Legislators from all parties with parliamentary representation in Uruguay’s Chamber of Deputies voted (link in Spanish) in favor of the Plurinational State of Bolivia becoming part of the MERCOSUR and acquiring a voice and a vote within it. This decision is expected to be ratified by the country’s senate before the end of 2016.
The bloc’s member countries—Argentina, Brazil, Paraguay, Uruguay, and Venezuela—have all passed the motion for Bolivia to become a full member, with the exception of Brazil, where it has not even come before the lower house.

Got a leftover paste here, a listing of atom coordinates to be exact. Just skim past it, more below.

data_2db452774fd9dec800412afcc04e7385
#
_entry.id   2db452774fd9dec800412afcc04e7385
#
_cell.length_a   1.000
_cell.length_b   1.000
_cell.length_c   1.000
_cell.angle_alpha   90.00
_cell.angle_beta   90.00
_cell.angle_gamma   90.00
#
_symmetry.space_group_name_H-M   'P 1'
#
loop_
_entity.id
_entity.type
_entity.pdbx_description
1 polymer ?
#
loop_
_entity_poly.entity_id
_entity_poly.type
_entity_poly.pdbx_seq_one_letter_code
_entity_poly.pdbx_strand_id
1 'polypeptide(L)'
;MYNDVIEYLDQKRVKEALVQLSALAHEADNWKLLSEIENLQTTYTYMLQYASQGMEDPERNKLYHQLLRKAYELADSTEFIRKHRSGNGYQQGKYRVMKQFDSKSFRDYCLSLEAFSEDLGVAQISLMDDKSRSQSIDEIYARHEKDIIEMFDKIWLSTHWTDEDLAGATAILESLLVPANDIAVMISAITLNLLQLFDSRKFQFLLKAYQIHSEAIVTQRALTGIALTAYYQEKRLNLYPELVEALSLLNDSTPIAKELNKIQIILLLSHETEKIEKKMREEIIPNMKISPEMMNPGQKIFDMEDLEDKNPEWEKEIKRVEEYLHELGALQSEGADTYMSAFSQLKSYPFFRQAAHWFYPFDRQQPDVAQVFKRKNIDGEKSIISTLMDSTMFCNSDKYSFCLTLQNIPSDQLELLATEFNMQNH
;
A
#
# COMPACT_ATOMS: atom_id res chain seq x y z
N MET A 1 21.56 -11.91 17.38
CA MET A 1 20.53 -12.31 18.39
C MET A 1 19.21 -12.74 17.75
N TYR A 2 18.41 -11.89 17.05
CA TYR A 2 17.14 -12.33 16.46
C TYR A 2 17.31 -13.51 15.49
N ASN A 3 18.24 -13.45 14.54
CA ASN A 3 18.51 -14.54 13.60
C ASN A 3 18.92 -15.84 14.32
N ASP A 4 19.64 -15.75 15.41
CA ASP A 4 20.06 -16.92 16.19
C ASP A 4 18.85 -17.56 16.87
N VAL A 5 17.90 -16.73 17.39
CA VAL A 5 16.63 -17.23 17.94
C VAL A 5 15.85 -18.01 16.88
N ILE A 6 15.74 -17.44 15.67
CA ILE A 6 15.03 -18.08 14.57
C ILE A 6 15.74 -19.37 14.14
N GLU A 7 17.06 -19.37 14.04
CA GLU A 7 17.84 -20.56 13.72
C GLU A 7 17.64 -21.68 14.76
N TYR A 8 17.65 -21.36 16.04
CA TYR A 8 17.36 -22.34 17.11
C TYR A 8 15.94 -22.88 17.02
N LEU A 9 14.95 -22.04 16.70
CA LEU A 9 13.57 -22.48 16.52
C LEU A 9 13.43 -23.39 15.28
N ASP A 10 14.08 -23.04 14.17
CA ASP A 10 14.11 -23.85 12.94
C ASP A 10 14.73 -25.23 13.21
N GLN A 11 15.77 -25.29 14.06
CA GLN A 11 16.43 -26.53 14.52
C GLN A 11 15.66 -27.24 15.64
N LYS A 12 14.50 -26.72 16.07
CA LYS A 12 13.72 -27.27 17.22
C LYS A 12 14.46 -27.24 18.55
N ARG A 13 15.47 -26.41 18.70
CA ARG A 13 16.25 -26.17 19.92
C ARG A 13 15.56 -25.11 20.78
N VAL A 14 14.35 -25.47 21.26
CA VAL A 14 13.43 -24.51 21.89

The vice president of the MERCOSUR parliament pointed out that although Bolivia is a small country, “it has the continent’s largest reserves of iron and lithium.” He added that it would be a positive step for it to join the regional bloc because “the best way to fight integration is with greater integration.”
Bolivia formalized its accession as an associate country at the 9th Meeting of the Southern Common Market Summit in Fortaleza, Brazil, in December 1996, after signing the MERCOSUR-Bolivia Economic Complementarity Agreement.
Since negotiations began to include Bolivia fully in the bloc in 2007, its trade with the MERCOSUR has grown at a cumulative annual average rate of 16.8%.